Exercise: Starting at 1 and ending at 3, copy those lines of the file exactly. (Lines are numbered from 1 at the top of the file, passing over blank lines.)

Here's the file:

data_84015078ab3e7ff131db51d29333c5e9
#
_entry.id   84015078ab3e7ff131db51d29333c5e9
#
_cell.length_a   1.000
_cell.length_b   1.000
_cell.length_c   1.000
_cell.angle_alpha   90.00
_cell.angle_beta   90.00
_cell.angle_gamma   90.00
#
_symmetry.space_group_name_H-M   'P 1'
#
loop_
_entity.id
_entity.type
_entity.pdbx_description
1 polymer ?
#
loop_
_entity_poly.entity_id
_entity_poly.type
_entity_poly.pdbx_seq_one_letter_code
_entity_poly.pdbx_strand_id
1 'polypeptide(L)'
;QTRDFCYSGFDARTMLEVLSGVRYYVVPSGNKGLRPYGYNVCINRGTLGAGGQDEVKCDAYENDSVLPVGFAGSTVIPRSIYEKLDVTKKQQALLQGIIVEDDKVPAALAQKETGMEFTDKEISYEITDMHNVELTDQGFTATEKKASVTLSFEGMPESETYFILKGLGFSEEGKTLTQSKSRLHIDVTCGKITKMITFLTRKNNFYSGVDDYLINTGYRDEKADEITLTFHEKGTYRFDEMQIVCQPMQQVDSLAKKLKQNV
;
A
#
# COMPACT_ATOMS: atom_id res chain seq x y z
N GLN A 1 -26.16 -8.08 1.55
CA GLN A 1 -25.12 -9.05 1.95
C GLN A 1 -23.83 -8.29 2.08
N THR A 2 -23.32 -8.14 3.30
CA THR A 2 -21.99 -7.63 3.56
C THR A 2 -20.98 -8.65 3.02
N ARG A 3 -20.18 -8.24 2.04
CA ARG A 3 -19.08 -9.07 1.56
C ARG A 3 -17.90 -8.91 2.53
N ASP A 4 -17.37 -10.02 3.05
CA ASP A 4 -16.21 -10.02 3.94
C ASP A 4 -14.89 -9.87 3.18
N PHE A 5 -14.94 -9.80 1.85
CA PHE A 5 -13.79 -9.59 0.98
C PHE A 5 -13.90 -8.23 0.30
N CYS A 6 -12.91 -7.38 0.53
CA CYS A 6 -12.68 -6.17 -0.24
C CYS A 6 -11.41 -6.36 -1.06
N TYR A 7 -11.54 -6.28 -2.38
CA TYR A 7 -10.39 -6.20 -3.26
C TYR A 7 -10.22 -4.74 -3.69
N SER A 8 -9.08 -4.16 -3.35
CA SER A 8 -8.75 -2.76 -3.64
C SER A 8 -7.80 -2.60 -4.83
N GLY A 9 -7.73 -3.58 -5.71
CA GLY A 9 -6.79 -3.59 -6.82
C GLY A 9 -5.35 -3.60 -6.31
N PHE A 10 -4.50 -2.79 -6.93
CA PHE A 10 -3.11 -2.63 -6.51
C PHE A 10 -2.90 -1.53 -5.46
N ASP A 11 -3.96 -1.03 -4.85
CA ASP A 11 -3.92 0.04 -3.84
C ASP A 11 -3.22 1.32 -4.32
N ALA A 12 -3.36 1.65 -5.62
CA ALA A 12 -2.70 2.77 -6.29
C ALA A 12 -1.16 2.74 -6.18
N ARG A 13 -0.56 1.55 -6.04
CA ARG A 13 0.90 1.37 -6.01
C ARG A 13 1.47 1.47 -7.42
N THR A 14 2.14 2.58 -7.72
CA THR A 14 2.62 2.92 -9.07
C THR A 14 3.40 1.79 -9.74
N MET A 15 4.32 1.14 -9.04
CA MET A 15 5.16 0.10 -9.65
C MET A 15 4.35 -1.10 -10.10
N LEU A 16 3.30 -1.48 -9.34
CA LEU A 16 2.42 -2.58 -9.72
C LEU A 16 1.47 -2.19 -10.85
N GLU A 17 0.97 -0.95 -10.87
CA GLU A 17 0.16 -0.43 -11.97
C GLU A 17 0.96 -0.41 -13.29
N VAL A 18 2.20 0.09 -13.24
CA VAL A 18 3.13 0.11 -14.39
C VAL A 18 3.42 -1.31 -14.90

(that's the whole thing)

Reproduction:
data_84015078ab3e7ff131db51d29333c5e9
#
_entry.id   84015078ab3e7ff131db51d29333c5e9